The Nationals granting his release last June 24. Moving to the third-base side of the rubber during his period of unemployment. Finding the one team — in independent ball, no less — that would allow him to start again.
And that wasn’t all of it.
Left-hander Rich Hill, who underwent shoulder surgery in 2009 and Tommy John surgery in ’11, needed his arm to be strong enough for him to again throw over the top.
He also needed another pitcher to experience misfortune — specifically, Red Sox righty Steven Wright, who suffered a concussion in early August after getting struck in the neck by a ball during batting practice.
"If Steven Wright doesn’t get hit in the head, I might not even get called up in September," Hill said.
Hill made four starts for the Red Sox last September, allowing just 14 hits and striking out 36 in 29 innings.
Hill, who turns 36 on Friday, believes that things happen for a reason, but his stunning revival is not due to a series of chance occurrences. No, it is mostly due to his steadfast belief that after more than six years as a reliever, he could be a starting pitcher again.
Four brilliant starts with the Red Sox in September — his first since 2009 — were enough for Hill to land a one-year, $6 million free-agent contract from the Athletics. If things indeed happen for a reason, who knows what might happen next?
This is the story of a pitcher who fought through his surgeries, endured the loss of an infant son to health issues two years ago and rejected an easier path back to the majors as a left-handed specialist.
In a perfect world, Hill will continue his late-career surge and land an even bigger contract next offseason, perhaps one comparable to free-agent lefty J.A. Happ’s three-year, $36 million deal with the Blue Jays.
"He never wavered," said Keith Miller, a former major-league infielder and outfielder who is one of Hill’s agents at ACES Baseball. "He wanted to start, wanted to start, wanted to start."
On Sept. 25, Hill threw a complete-game, two-hit shutout against the Baltimore Orioles.
Hill, seeing no clear path to the majors in his minor-league deal with the Nationals, planned to exercise his out clause last June. He did not have a job waiting when the Nats released him. He went home to Milton, Mass., just south of Boston, and began working out with his old American Legion team.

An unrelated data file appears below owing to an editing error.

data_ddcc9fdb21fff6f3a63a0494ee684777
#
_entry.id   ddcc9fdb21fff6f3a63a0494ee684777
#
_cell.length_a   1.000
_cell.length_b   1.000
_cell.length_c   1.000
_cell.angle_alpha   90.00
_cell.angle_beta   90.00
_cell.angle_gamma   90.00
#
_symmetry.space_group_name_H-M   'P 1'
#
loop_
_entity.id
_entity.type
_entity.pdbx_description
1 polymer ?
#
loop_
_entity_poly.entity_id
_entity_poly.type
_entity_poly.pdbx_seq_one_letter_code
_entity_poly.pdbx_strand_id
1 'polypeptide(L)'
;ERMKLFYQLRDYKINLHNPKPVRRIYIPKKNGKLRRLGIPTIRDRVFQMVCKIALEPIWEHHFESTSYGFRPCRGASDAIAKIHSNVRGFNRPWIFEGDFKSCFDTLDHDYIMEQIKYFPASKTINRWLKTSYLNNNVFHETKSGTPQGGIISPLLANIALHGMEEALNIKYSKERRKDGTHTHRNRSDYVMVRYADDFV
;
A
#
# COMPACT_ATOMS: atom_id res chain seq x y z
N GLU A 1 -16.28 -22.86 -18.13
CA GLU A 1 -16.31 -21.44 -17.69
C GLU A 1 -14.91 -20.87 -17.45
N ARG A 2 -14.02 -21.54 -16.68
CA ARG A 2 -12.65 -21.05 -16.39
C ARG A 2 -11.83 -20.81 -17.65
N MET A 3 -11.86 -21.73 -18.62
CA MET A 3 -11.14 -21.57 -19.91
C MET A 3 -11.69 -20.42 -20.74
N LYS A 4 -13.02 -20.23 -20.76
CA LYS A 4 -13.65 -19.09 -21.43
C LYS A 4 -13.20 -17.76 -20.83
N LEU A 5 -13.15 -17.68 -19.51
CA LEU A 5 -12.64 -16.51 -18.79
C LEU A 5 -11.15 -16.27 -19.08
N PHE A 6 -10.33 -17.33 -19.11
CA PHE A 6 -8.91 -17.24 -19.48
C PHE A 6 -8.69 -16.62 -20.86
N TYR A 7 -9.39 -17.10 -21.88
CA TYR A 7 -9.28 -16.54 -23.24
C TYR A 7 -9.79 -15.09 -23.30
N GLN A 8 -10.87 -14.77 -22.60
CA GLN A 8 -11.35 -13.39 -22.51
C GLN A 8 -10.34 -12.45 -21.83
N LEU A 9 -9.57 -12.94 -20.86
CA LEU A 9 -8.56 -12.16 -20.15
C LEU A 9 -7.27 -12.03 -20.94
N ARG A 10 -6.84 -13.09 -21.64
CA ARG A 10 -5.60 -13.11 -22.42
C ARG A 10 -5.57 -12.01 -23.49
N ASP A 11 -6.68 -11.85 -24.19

The Red Sox, his major-league club from 2010 to ’12, asked him if he would go to Double-A. Hill said he was not opposed, but after years of working as a side-armer, he decided to find out whether his shoulder could withstand him throwing over the top.
The initial signs were good.
Jared Porter, the Red Sox’s pro scouting director at the time, came to watch Hill throw at Milton H.S. In the view of Porter, who now works for the Cubs, Hill never really had gotten hit, he had just struggled to throw strikes.
Early in the workout, Porter noticed the same problem again, and suggested that Hill move from the first-base side of the rubber to the third-base side. Voila! Hill’s fastballs started tailing into the strike zone instead of out of it.
The Red Sox still didn’t have an opening, which proved a stroke of good fortune — "If they had signed me that day, I would have never started," Hill said.
In a month, he went from the bump at Bethpage Ballpark to Yankee Stadium. Mission accomplished.
Long Island Ducks general manager Michael Pfaff
At the same time, he needed a job.
"We talked to all the clubs," Miller said. "Several clubs wanted him to come to Triple-A and pitch out of the ‘pen. But nobody was willing to give him a spot in the rotation in Triple-A. It was understandable, the guy hadn’t started in six years. But he was adamant about starting. He didn’t want to go back into the bullpen.
"It was probably a month where we tried to get him anywhere in an organization to get into the rotation in the minor leagues. Nobody was willing to do it. So finally I said, ‘If you really want to start — and obviously you do — you have to get back out pitching now. Enough time has gone by.’